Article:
There’s enough solid close-harmonizing in “Plaid Tidings,” the holiday sequel to the nostalgic “Forever Plaid” jukebox musical about a 1950s quartet coming back from the spirit world for a concert they never got to give, to qualify as a musical.
But the comedic interplay between the four delightfully nerdy characters named Sparky, Jinx, Smudge and Frankie seems to be competing with those glorious musical moments. Sure, the mugging and pratfalls are giggleworthy and fun. But they sometimes get in the way, giving a too casual, less precise feel to the musicality even when the quality of the voices is obvious. “Plaid Tidings,” which opened last weekend, launched the new Roxy’s Downtown.
Don Winsor as Smudge, the bespectacled worrywart of the group, goes for the lowest bass notes while Ben Balleau as Jinx soars for the stars – sometimes giving himself, according to a comic plot line, a nosebleed. Kyle Vespestad as Sparky, the goofy optimist, and Joe Boover as Frankie, the hunky matinee idol, cover everything in between as they journey through medleys of old standards like “Moments to Remember,” “Amor” and “Sh-Boom (Life Can Be a Dream)” as a tribute to, and reminder of, the original show.
Despite the emphasis on barbershop-quartet closeness, all four of these “Lads in Plaid” also get solo moments to showcase themselves. Winsor, particularly, who has made a name for himself as a concert artist performing with orchestras across the country, digs deep for a brief “16 Tons” and later warms us with “The Most Wonderful Time of the Year.”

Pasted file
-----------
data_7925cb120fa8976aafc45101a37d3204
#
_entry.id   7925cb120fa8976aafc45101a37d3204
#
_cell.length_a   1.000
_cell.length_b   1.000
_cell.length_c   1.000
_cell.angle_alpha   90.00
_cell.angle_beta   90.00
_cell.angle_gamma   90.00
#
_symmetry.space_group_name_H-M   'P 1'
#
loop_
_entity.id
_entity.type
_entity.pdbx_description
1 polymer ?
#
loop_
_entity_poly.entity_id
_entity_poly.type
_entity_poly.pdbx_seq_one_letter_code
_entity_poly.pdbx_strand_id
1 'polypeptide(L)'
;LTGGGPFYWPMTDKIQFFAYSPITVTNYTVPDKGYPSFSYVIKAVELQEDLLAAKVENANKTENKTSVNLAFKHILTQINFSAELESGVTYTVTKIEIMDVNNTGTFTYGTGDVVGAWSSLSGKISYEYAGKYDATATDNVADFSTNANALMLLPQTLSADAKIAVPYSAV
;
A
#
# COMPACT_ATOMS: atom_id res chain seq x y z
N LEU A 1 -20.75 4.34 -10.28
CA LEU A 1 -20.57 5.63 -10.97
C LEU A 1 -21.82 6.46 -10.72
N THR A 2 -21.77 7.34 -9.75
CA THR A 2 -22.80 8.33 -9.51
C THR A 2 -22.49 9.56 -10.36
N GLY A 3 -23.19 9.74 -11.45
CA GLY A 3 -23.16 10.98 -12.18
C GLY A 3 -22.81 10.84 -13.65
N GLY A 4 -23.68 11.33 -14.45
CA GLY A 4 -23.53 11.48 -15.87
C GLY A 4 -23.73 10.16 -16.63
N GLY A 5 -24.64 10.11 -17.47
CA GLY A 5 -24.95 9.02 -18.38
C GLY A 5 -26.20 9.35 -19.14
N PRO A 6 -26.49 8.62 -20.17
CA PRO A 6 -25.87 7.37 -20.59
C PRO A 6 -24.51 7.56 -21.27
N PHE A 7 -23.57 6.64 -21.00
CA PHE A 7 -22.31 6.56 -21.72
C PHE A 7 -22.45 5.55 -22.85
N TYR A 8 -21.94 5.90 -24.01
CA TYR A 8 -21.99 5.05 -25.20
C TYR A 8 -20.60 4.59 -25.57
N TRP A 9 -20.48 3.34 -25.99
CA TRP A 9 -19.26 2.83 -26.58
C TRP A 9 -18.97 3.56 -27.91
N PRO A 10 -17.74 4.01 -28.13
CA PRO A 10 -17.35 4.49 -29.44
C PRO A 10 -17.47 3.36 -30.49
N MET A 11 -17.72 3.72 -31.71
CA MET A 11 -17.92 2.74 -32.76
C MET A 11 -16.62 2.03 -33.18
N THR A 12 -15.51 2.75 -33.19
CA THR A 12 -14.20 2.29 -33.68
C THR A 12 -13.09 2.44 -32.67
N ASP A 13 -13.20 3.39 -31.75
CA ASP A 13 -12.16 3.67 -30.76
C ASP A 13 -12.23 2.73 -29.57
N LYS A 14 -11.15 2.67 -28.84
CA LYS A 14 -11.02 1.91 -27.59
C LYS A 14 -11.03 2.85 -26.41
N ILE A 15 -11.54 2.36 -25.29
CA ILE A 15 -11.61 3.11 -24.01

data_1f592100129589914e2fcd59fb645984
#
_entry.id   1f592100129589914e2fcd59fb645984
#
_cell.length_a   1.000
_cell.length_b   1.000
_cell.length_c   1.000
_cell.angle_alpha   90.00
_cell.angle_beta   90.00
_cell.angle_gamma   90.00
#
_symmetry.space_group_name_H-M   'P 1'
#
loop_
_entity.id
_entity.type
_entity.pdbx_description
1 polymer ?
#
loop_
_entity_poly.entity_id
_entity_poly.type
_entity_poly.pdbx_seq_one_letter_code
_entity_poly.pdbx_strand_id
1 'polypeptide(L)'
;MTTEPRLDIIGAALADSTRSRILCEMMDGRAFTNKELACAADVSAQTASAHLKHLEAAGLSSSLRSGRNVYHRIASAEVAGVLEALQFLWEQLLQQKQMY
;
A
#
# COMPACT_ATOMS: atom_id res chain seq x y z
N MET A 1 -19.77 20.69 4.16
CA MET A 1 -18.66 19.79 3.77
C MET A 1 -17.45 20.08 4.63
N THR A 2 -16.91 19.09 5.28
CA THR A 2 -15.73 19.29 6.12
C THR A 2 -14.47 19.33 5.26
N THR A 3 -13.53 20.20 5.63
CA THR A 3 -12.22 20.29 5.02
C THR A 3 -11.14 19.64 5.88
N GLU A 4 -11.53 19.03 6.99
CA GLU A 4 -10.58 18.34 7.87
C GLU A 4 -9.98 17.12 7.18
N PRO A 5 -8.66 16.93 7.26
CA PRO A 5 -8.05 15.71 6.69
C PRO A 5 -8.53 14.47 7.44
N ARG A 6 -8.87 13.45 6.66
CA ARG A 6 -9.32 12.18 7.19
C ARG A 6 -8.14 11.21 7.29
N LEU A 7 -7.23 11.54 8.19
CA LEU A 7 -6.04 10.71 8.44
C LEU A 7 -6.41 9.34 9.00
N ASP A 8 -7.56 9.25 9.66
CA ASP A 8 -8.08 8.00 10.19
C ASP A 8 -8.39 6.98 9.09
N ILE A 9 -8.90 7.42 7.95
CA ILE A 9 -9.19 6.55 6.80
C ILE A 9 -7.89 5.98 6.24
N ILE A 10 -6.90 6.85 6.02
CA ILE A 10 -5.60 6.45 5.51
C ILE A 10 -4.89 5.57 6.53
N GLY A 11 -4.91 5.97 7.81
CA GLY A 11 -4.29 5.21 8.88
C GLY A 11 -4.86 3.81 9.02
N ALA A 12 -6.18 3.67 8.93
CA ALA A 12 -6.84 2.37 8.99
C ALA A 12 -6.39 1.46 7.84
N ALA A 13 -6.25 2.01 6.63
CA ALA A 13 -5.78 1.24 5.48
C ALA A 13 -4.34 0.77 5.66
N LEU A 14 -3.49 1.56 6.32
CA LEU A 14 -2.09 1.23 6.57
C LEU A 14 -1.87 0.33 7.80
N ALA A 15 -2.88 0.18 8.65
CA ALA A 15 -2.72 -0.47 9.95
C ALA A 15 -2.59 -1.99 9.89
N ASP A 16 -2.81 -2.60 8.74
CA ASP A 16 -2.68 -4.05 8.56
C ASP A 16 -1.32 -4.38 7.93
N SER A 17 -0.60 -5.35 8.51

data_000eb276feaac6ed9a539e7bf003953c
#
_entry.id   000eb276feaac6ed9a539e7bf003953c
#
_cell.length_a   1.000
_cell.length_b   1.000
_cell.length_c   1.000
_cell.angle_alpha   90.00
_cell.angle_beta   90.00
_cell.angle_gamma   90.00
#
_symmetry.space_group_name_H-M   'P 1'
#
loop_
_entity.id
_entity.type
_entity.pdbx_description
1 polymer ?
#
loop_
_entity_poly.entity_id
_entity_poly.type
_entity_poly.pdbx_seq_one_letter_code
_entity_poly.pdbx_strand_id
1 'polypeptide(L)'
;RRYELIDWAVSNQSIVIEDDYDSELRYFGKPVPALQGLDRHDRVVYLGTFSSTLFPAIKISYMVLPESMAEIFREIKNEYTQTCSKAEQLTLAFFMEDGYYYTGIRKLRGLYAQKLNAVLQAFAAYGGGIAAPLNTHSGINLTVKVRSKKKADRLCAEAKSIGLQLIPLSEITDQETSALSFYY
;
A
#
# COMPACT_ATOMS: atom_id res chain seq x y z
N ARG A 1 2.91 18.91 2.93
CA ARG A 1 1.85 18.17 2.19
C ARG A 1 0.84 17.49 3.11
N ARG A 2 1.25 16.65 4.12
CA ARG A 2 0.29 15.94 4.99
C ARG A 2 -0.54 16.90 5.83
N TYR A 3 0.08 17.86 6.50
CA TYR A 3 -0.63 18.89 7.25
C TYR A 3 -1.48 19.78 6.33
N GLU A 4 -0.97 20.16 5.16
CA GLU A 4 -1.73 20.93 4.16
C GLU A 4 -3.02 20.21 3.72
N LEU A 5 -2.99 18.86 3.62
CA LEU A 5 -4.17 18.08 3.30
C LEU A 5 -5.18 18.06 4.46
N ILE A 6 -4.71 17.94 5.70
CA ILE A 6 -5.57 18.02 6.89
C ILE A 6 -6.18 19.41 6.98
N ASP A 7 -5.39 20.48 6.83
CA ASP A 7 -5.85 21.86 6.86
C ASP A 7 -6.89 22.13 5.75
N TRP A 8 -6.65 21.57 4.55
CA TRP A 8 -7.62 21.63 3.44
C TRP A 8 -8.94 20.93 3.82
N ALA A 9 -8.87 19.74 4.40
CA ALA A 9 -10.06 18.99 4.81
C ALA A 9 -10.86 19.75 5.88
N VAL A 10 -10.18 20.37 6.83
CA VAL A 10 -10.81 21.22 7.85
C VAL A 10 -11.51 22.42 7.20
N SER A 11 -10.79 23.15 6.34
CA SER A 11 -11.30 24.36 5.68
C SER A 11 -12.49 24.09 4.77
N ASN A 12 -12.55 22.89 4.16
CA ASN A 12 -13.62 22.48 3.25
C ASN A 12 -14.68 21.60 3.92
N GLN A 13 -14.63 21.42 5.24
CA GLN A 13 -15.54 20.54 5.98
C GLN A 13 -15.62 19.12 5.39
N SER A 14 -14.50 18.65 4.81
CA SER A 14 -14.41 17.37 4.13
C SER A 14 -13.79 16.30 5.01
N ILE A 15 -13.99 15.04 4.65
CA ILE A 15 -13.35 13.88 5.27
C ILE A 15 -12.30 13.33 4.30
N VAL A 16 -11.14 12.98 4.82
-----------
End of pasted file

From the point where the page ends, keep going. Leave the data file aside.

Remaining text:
Boover, a guest performer from New York, takes the lushly romantic lead for songs like “Stranger in Paradise,” and Balleau, a Wichita State University grad with experience as a studio musician in Los Angeles, takes us through a sexy Latin melange from “Besame Mucho” to “Kiss of Fire.”
Vespestad, who directs and choreographs as well as performs, has us in the palm of his hand when he turns to the audience with his deer-in-the-headlights look of terrified innocence and cuts loose with comedic riffs. He’s also the first with an ad lib when unpredictable audience participation slows or even stops the show for a moment.
Showcased in full sight on stage – deservedly – are music director Rich Bruhn with flying fingers at the grand piano and Andy Bowers on bass. Costumer Christine Tasheff colorfully outfitted the guys first in blue-white-black plaid sports jackets with matching ties, then in Christmas red cardigans with black-green-yellow plaid slacks. The looks are both endearingly nostalgic and gaudily funny.
If you go
What: 2001 holiday sequel to the popular 1990 off-Broadway musical revue about a 1950s guy quartet brought back from the spirit world for a special concert
Where: Roxy’s Downtown, 412½ E. Douglas (site of the former Cabaret Oldtown)
When: 8 p.m. Wednesday-Saturday through Dec. 20 with special show at 8 p.m. Dec. 23
Tickets: $22 show only, $32 dinner and show; call 316-265-4400.